Today's P-D is an important moment in the history of inexplicable Cardinals career shifts, as the Skip Schumaker Experiment gets another several column inches to its name. With no stats to look at and little chance to watch him, it's been tough to do much but wait and see if any shoes drop.
Each day that doesn't end with somebody saying "enough!' makes me more optimistic; to me the middle infield seems like a place where, in lieu of the understood "types", effective and ineffective, that managers like to defend on offense—the Slugger, the Speedy Disrupter, the Clutch Vet—there's been an honest attempt at figuring a minimum level of competence to work from.
Players below that level tend to have an obvious mitigating factor—last year there's Jeff Kent and Luis Castillo at the end of the line, Kelly Johnson and Alexei Ramirez with abnormal offensive profiles—or are themselves former defensive whizzes, like Orlando Hudson. The stats just haven't been out long enough for managers to spend time willfully contradicting them. "He's unselfish; you can count on Skip to play team defense, even if it means his own UZR goes down"—that sort of thing is a decade away, at least.
With that in mind, if Schumaker is a second baseman by, say, May, I'll assume he's at this hypothetical line, -5 or -10 runs, and stop worrying about it until there's something substantial to look at. If he's average, which Hummel suggests as the Cardinals' internal target, it'll be a pleasant surprise for all parties concerned.
The other recent Hummel article, headlined unhelpfully as "La Russa rethinking lineup strategy", sounded more like a refinement of the pitchers hit eighth policy than a serious shake-up.
"My prejudice is to (hit the pitcher eighth) every day," said La Russa. "But what started my thinking (not to do it) is when Glaus comes back. Glaus, Molina, (Skip Schumaker) against a righthanded pitcher, whatever you do in the outfield - Ludwick, Ankiel and Duncan - who's the ninth-place hitter there? There isn't any."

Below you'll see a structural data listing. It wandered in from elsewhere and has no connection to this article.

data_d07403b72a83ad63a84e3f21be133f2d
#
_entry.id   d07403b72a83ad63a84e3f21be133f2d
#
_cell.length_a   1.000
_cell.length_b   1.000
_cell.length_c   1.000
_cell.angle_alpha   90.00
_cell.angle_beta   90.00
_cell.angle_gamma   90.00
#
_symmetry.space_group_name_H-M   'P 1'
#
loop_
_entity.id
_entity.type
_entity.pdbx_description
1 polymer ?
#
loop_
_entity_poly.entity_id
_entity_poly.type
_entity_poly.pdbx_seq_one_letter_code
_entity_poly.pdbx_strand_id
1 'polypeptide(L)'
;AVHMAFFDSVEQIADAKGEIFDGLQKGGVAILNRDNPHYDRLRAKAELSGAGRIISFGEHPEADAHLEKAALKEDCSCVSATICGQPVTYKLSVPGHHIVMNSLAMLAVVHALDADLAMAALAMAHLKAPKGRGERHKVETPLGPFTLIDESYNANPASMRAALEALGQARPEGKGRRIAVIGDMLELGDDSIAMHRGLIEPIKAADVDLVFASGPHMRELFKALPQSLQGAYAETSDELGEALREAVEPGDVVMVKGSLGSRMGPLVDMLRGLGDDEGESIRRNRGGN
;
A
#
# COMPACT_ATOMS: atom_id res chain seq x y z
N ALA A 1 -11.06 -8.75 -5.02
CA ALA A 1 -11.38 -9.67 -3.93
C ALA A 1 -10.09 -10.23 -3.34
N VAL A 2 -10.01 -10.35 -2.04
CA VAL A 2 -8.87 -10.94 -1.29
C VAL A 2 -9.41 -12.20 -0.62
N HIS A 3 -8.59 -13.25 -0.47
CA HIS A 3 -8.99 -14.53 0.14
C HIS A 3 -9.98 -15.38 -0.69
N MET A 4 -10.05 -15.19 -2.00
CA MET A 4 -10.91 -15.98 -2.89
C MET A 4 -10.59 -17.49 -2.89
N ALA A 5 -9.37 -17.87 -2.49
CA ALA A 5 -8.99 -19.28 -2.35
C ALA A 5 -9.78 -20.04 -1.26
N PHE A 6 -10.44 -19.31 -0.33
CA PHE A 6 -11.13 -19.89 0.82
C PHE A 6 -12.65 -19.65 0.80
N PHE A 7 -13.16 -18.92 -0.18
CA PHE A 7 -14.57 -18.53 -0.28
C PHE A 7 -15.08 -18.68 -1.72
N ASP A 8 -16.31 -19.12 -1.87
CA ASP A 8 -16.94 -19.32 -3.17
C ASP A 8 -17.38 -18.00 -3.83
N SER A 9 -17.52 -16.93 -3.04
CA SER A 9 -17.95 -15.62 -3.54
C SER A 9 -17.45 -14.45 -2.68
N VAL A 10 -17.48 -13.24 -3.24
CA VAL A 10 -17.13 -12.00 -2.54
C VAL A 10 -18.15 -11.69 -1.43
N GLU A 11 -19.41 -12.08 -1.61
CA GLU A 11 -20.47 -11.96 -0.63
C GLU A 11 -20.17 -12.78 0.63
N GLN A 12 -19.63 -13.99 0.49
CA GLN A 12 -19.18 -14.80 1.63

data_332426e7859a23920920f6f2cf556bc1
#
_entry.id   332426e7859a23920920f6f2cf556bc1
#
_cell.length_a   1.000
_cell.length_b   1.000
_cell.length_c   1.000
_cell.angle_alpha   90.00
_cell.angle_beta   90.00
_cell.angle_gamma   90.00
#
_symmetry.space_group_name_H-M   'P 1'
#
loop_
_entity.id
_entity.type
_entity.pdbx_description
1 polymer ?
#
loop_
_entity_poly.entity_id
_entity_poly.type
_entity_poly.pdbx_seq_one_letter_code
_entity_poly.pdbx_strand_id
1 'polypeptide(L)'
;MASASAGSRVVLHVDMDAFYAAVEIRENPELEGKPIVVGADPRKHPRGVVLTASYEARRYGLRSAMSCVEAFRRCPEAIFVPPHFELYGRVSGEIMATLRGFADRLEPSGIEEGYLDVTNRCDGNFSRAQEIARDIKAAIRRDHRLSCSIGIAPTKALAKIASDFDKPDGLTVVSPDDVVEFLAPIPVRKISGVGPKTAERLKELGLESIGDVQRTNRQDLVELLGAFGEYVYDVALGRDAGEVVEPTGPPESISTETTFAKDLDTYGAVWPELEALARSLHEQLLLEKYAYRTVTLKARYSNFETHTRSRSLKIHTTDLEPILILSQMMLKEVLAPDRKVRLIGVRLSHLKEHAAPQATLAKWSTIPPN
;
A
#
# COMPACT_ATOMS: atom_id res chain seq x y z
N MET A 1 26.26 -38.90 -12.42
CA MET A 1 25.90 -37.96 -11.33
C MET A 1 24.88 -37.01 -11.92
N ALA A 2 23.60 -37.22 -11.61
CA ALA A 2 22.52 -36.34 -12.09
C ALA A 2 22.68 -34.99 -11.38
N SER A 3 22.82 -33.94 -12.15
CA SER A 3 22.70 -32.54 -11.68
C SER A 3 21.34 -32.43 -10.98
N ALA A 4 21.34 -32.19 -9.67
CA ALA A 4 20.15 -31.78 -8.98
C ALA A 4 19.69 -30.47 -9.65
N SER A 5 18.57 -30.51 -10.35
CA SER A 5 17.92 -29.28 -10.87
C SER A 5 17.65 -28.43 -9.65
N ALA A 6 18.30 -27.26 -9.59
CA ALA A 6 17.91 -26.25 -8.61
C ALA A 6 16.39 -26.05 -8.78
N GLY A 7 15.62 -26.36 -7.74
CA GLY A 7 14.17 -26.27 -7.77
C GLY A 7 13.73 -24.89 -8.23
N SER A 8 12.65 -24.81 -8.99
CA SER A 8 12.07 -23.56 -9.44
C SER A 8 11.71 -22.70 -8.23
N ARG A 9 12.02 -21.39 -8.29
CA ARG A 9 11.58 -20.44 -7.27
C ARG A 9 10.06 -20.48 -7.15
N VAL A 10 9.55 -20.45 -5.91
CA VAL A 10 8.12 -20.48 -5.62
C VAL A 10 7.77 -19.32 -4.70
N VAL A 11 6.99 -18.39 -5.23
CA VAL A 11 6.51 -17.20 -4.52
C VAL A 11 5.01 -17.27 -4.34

It's refreshing to hear things like this from La Russa, whose strangest weakness as an innovator is his tendency to move from strategy toward dogma after coming up with novel approaches to baseball problems. Where the pitcher hits is a marginal move compared to situational relievers, which ossified into the one-inning closer, and the need to pitch to contact, which eventually alienated Anthony Reyes, but here La Russa seems to reiterate the original idea—the elusive Second Lead-Off Man—and not the facile result, which is that the pitcher bats in a weird place.
In 2008 he actually did a pretty good job of hewing to the underlying concept, given the personnel at his disposal—Cesar Izturis and Brendan Ryan, who got 114 of the starts in the nine hole, at least look like second lead-off men; if they had any value as offensive players, it would have been distributed in a way that got them on base for the meat of the order.
That said, even La Russa acknowledges that most of the rethinking, or reform, is pragmatically driven; with shortstop filled by Khalil Greene, who is to clean-up hitters as Izturis and Ryan were to lead-off men, there's just not going to be a spot in the lineup for that sort of thing when Duncan starts.
Which is not to say that there's no room for ideological change—it it'll probably be for the best if this means that noted speed merchant Jason LaRue's six starts in the spot come elsewhere.
Kyle Lohse gets the start today against Boston. Did they ever end up playing those World Series games against the Red Sox? I remember a great NLCS, and then, well, it's all a bit of a blur.